The end then of these Bodies of Merchants, being not a Common benefit to the whole Body, (which have in this case no common stock, but what is deducted out of the particular adventures, for building, buying, victualling and manning of Ships,) but the particular gaine of every adventurer, it is reason that every one be acquainted with the employment of his own; that is, that every one be of the Assembly, that shall have the power to order the same; and be acquainted with their accounts. And therefore the Representative of such a Body must be an Assembly, where every member of the Body may be present at the consultations, if he will.

If a Body Politique of Merchants, contract a debt to a stranger by the act of their Representative Assembly, every Member is lyable by himself for the whole. For a stranger can take no notice of their private Lawes, but considereth them as so many particular men, obliged every one to the whole payment, till payment made by one dischargeth all the rest: But if the debt be to one of the Company, the creditor is debter for the whole to himself, and cannot therefore demand his debt, but only from the common stock, if there be any.

If the Common-wealth impose a Tax upon the Body, it is understood to be layd upon every member proportionably to his particular adventure in the Company. For there is in this case no other common stock, but what is made of their particular adventures.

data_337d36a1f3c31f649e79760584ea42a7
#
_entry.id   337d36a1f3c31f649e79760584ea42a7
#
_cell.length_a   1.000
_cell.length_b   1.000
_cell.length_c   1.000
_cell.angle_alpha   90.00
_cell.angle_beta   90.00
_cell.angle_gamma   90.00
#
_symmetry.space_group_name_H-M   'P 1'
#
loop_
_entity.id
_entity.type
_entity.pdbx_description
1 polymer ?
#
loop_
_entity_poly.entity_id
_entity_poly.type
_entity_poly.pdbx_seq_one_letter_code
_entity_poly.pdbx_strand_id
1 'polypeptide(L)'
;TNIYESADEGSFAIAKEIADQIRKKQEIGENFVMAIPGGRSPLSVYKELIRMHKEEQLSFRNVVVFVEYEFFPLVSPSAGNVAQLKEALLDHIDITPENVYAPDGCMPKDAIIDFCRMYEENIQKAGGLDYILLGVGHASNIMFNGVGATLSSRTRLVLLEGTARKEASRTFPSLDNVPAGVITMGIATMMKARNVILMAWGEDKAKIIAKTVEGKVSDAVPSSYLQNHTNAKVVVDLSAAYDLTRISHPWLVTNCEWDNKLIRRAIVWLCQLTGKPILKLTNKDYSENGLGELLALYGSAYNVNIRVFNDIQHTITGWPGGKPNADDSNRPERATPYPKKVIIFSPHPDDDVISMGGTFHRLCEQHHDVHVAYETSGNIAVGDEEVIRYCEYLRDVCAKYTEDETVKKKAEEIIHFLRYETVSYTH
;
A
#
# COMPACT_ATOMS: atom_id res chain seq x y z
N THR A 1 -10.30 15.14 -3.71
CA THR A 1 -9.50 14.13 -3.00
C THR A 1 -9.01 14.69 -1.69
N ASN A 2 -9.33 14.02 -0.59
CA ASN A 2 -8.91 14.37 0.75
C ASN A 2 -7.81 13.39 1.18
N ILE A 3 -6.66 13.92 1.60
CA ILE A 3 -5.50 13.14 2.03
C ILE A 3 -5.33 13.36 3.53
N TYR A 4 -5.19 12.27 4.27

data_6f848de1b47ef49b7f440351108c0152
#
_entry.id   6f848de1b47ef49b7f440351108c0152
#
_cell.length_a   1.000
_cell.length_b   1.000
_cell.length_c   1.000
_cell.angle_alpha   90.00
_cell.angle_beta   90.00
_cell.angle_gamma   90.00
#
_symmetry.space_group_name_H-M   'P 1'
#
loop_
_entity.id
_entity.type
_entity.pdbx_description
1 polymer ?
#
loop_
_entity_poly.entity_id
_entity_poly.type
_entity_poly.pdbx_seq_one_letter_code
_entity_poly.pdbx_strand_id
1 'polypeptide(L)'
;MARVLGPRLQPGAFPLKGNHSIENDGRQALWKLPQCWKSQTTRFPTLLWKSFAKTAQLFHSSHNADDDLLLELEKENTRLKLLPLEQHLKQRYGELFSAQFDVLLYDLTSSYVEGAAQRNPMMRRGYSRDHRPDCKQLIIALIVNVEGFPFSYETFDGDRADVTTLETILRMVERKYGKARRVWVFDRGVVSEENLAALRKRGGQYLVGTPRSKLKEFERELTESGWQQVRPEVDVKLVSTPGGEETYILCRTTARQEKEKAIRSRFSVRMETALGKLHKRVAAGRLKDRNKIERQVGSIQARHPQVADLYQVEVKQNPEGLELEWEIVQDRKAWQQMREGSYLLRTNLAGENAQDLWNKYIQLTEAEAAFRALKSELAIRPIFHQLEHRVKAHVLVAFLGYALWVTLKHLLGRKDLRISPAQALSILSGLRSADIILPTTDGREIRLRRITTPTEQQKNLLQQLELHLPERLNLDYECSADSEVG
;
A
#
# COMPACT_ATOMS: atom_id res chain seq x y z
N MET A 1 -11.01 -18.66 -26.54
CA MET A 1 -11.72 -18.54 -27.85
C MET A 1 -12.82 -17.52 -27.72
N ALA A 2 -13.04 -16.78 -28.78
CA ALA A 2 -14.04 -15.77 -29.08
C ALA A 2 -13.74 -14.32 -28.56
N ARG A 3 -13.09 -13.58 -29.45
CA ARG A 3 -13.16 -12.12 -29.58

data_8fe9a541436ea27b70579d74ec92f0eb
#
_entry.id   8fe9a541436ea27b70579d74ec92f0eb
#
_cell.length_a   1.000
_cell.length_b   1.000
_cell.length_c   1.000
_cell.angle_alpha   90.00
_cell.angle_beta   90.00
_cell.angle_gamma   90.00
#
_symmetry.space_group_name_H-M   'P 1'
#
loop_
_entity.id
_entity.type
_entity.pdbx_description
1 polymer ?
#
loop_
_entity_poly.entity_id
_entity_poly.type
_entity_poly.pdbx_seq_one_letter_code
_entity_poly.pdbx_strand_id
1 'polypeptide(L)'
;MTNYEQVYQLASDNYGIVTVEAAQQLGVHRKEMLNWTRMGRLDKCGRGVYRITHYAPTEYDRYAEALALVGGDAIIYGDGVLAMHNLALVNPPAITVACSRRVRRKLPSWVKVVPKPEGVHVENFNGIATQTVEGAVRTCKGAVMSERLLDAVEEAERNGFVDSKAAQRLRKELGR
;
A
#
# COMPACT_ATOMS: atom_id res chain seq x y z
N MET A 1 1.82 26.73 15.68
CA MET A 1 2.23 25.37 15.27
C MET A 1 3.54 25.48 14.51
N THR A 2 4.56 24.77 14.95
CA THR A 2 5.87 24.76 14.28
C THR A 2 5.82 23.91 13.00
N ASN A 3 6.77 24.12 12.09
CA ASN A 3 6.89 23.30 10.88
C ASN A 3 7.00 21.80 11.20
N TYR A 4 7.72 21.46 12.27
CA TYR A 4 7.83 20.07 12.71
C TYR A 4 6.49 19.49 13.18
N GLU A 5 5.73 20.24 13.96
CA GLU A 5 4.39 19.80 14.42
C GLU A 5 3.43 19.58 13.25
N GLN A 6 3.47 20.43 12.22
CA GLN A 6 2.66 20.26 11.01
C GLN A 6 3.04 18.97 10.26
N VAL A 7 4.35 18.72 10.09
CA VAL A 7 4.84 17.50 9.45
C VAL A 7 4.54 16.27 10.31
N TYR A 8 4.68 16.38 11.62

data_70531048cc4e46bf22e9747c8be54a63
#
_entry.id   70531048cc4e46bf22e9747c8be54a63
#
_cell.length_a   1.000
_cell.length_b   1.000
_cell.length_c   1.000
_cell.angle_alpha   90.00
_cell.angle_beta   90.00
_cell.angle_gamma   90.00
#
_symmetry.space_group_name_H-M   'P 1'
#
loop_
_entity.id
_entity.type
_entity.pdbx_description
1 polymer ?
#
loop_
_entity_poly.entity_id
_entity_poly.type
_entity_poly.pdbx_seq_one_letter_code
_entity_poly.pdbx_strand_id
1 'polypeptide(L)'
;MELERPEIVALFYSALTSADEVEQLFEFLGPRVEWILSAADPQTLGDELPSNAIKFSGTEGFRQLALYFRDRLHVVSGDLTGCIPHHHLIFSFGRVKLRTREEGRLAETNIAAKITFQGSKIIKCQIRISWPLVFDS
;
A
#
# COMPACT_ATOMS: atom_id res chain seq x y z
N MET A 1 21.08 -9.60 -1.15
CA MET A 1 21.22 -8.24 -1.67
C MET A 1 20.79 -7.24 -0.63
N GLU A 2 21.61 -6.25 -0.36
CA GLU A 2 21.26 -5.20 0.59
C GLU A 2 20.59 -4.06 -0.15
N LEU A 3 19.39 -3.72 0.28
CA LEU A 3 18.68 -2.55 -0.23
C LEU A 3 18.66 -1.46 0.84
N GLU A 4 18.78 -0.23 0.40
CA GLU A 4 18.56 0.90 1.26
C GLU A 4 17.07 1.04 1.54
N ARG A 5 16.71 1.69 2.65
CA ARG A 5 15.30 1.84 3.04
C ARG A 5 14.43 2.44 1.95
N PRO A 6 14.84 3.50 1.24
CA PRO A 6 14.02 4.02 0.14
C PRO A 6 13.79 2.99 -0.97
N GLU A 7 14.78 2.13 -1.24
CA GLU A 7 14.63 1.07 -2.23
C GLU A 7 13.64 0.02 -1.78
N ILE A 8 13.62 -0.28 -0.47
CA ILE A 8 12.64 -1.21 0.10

If a Mulct be layd upon the Body for some unlawfull act, they only are lyable by whose votes the act was decreed, or by whose assistance it was executed; for in none of the rest is there any other crime but being of the Body; which if a crime, (because the Body was ordeyned by the authority of the Common-wealth,) is not his.

If one of the Members be indebted to the Body, he may be sued by the Body; but his goods cannot be taken, nor his person imprisoned by the authority of the Body; but only by Authority of the Common-wealth: for if they can doe it by their own Authority, they can by their own Authority give judgement that the debt is due, which is as much as to be Judge in their own Cause.

A Bodie Politique For Counsel To Be Give To The Soveraign
These Bodies made for the government of Men, or of Traffique, be either perpetuall, or for a time prescribed by writing. But there be Bodies also whose times are limited, and that only by the nature of their businesse. For example, if a Soveraign Monarch, or a Soveraign Assembly, shall think fit to give command to the towns, and other severall parts of their territory, to send to him their Deputies, to enforme him of the condition, and necessities of the Subjects, or to advise with him for the making of good Lawes, or for any other cause, as with one Person representing the whole Country, such Deputies, having a place and time of meeting assigned them, are there, and at that time, a Body Politique, representing every Subject of that Dominion; but it is onely for such matters as shall be propounded unto them by that Man, or Assembly, that by the Soveraign Authority sent for them; and when it shall be declared that nothing more shall be propounded, nor debated by them, the Body is dissolved. For if they were the absolute Representative of the people, then were it the Soveraign Assembly; and so there would be two Soveraign Assemblies, or two Soveraigns, over the same people; which cannot consist with their Peace. And therefore where there is once a Soveraignty, there can be no absolute Representation of the people, but by it. And for the limits of how farre such a Body shall represent the whole People, they are set forth in the Writing by which they were sent for. For the People cannot choose their Deputies to other intent, than is in the Writing directed to them from their Soveraign expressed.